The United States, Britain, and Canada have joined the European Union in announced sanctions against Chinese officials and companies over human rights violations against the mainly Muslim ethnic-Uyghur community in China's Xinjiang Province.
The concerted effort on March 22 were what British Foreign Secretary Dominic Raab called part of “intensive diplomacy” to pressure Beijing as evidence of rights abuses in the province grows.
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The EU sanctions were imposed on four Chinese officials and a construction company, prompting Beijing to slap retaliatory restrictions on 10 European officials.
Raab said the sanctions by Britain, the United States, and Canada will be imposed immediately and include travel bans and asset freezes against four officials.
U.S. Secretary of State Antony Blinken said in a statement that “a united transatlantic response sends a strong signal to those who violate or abuse international human rights, and we will take further actions in coordination with likeminded partners.”
“We will continue to stand with our allies around the world in calling for an immediate end to [China's] crimes and for justice for the many victims," Blinken said.
The EU's Official Journal on March 22 listed travel bans and asset freezes on Chen Mingguo, director of the Xinjiang Public Security Bureau and deputy chairman of the Xinjiang Uyghur Autonomous Region (XUAR) People’s Government, former deputy head of the XUAR legislature Zhu Hailun, as well as Wang Mingshan and Wang Junzheng -- two high-level officials in the Chinese administration of XUAR.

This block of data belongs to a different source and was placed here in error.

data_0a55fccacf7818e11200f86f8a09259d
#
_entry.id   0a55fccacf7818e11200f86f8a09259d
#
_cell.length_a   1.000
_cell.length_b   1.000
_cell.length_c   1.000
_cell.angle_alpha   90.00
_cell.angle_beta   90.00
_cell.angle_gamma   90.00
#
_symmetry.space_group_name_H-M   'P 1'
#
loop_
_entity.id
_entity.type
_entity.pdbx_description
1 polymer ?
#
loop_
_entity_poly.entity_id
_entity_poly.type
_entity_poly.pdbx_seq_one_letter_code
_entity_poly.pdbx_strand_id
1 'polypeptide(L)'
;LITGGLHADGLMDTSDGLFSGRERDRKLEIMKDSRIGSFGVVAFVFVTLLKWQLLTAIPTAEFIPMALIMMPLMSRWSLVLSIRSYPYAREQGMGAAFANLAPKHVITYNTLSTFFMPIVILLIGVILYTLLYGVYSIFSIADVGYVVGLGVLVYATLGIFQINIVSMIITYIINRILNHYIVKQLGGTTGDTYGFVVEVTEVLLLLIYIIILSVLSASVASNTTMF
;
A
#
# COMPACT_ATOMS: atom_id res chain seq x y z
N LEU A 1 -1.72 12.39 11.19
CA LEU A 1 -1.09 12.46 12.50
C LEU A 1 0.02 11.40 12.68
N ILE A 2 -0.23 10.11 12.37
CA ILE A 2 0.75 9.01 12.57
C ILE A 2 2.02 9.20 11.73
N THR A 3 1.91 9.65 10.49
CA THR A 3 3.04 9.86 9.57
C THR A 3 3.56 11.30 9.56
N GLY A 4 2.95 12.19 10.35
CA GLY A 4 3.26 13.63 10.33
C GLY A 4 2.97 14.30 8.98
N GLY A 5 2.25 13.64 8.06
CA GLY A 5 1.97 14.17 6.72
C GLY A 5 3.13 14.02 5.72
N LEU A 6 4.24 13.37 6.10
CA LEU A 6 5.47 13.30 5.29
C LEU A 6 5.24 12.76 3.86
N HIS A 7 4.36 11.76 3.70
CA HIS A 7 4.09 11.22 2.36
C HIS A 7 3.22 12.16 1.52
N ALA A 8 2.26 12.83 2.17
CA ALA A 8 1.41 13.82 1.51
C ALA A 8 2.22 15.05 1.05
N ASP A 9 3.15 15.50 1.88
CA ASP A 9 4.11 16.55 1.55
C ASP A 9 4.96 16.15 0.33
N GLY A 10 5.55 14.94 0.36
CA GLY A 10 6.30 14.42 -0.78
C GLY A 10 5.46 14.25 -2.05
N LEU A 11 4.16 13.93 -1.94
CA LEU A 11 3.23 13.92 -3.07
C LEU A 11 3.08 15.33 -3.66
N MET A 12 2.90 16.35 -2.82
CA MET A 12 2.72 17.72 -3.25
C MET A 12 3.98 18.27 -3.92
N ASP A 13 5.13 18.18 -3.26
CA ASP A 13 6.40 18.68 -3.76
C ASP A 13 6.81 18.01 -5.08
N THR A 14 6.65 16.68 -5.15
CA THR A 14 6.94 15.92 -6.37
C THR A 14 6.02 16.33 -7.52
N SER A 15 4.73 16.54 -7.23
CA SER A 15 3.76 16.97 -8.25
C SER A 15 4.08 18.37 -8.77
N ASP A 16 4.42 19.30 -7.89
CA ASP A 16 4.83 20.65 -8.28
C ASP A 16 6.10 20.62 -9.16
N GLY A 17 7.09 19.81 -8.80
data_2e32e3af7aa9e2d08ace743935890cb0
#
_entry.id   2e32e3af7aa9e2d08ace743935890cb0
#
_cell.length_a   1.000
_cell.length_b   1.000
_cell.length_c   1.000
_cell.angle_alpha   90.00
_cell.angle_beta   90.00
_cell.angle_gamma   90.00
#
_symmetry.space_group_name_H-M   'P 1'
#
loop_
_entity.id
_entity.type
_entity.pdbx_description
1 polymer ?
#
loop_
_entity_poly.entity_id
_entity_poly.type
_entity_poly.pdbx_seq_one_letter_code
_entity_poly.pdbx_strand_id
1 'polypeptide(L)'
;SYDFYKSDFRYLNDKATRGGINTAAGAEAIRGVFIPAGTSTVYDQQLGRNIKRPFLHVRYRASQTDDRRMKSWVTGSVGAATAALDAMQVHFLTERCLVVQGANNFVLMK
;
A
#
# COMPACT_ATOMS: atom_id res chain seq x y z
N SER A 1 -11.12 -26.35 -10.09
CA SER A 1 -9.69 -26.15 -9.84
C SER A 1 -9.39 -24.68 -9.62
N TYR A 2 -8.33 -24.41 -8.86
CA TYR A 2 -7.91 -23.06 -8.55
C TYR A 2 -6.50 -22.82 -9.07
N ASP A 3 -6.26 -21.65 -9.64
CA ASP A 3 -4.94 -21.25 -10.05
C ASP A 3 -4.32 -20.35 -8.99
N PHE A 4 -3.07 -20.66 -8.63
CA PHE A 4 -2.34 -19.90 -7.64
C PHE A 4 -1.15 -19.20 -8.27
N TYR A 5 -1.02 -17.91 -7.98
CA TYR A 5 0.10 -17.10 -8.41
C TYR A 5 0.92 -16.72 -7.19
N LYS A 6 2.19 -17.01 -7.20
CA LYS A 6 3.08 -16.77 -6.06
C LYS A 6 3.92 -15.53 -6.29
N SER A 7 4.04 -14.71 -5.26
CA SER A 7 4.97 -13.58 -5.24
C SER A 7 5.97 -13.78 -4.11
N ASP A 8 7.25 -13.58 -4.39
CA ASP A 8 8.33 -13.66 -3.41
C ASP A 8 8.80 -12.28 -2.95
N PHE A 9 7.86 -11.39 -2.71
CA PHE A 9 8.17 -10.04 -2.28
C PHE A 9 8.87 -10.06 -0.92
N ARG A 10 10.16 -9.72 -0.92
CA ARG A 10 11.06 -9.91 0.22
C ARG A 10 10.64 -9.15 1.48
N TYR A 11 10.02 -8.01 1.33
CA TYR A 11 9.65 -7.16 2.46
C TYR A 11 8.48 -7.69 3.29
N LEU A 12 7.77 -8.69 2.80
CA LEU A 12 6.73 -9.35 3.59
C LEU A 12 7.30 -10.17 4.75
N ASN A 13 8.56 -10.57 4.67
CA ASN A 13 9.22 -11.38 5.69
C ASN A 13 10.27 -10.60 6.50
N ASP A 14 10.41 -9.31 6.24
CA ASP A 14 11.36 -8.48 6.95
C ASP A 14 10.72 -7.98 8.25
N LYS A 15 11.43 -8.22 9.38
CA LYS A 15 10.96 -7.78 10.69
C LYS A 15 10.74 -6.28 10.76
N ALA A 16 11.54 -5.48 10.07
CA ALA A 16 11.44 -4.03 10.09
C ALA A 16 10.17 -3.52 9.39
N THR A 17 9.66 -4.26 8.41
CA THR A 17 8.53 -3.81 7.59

Chen was guilty of "arbitrary detentions and degrading treatment inflicted upon Uyghurs and people from other Muslim ethnic minorities, as well as systematic violations of their freedom of religion or belief," the Official Journal said.
Xinjiang Production and Construction Corps Public Security Bureau (XPCC) was targeted with sanctions, the EU said. XPCC is in charge of implementing all policies "relating to security matters, including the management of detention centers," the Journal said.
In a tit-for-tat move, Beijing immediately announced sanctions on 10 EU individuals, including German politician Reinhard Buetikofer -- the co-chair of the European Parliament's Inter-Parliamentary Alliance on China IPAC -- and four entities that it accused of seriously harming China's sovereignty and interests over Xinjiang.
China's Foreign Ministry also urged the EU in a statement to "correct its mistake" and not to interfere in China's internal affairs.
France's Foreign Ministry denounced the sanctions imposed by China and condemned "unacceptable comments" from the Chinese ambassador in Paris in recent days, including "insults and threats toward lawmakers and a French researcher."
Locked Up In China: The Plight Of Xinjiang's Muslims
Radio Free Europe/Radio Liberty is partnering with its sister organization, Radio Free Asia, to highlight the plight of Muslims living in China's western province of Xinjiang.
It said the ministry would summon Ambassador Lu Shaye to remind him of "the elementary rules as set out by the Vienna Convention on diplomatic relations."
China, which denies any human rights violations in Xinjiang, has said internment camps for Uyghurs provide vocational training and education against extremism.
The move by the EU marked the first time that the bloc has sanctioned China since imposing an arms embargo in 1989 following the Tiananmen Square pro-democracy crackdown.
All 27 EU members agreed to the punitive measures. However, Hungarian Foreign Minister Peter Szijjarto called them "harmful" and "pointless."
Hungary is at odds with Brussels over rule-of-law violations and has sought closer relations with both Russia and China, including the acquisition of anti-COVID-19 vaccines.